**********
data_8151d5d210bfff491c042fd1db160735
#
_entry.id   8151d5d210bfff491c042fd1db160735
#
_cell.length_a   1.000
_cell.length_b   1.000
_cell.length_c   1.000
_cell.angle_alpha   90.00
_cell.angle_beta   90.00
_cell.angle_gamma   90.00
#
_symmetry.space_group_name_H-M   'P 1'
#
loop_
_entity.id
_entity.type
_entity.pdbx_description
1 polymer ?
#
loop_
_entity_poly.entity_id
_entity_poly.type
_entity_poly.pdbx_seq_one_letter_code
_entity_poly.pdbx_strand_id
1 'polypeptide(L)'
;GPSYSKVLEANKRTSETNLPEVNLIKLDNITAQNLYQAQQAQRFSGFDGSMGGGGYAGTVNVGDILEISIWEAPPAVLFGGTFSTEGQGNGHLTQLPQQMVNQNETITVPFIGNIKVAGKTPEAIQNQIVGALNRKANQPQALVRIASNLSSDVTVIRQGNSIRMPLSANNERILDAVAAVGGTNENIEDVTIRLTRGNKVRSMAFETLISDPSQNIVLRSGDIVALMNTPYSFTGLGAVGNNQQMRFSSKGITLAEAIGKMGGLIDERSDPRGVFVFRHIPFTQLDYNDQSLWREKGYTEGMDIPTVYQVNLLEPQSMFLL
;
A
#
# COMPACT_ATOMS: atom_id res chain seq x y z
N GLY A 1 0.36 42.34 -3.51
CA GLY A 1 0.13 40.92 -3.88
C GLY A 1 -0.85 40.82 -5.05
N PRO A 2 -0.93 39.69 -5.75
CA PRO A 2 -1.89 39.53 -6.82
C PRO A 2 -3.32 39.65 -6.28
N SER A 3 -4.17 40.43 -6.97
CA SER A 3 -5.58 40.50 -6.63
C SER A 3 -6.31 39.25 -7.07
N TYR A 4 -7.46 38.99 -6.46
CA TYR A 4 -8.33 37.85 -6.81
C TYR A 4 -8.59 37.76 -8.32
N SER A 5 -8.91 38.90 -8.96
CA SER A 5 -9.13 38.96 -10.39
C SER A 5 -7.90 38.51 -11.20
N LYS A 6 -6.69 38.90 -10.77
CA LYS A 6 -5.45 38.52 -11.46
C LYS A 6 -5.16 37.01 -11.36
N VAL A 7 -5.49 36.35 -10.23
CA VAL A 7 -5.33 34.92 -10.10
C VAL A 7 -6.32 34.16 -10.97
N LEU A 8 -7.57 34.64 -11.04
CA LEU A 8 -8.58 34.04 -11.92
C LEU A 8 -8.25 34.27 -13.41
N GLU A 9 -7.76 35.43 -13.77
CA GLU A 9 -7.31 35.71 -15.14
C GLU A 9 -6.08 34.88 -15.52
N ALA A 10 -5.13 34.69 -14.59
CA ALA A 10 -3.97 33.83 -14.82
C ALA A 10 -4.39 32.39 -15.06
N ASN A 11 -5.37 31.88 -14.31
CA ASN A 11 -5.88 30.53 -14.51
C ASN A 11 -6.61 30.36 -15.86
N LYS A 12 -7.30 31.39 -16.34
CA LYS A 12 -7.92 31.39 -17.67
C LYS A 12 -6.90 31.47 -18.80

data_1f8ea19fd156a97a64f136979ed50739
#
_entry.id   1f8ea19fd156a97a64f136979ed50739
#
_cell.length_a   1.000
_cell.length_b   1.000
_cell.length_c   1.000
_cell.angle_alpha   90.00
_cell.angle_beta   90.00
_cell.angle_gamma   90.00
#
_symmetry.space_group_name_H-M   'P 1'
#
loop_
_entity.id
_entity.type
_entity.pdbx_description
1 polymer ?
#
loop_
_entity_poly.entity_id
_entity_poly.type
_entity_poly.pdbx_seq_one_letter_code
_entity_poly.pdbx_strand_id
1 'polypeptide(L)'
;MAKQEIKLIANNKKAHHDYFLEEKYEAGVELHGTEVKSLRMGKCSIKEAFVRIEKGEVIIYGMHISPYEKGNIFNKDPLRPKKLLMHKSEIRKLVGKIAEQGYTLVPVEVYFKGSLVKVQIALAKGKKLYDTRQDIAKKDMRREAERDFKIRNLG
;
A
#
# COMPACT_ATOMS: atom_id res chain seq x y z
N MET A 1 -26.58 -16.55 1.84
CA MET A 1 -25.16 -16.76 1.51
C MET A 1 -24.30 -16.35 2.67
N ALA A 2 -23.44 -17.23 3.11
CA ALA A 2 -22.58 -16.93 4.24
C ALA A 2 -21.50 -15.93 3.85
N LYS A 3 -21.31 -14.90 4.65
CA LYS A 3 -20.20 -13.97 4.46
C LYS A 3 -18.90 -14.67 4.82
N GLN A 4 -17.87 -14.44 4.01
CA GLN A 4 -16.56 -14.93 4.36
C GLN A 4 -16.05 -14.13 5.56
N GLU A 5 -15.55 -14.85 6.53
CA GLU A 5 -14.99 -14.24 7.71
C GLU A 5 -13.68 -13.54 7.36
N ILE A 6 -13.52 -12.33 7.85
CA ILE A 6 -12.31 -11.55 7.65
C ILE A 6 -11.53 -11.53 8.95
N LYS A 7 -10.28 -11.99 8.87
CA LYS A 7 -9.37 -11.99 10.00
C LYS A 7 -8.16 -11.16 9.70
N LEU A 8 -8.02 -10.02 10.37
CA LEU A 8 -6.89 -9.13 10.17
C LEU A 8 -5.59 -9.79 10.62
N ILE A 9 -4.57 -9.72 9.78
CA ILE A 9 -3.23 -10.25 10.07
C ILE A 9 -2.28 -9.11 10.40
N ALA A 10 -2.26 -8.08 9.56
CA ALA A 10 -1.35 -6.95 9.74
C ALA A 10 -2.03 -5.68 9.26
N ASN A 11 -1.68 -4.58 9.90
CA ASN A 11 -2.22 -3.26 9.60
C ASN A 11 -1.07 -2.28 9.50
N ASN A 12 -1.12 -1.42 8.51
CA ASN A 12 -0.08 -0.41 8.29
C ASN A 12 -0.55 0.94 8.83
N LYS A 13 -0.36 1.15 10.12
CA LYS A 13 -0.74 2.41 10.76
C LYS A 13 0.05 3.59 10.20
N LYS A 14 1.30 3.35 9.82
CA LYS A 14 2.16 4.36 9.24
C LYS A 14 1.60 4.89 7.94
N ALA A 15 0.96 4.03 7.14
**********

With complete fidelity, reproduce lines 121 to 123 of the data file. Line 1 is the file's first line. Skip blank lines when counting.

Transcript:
N ILE A 9 -4.57 -9.72 9.78
CA ILE A 9 -3.23 -10.25 10.07
C ILE A 9 -2.28 -9.11 10.40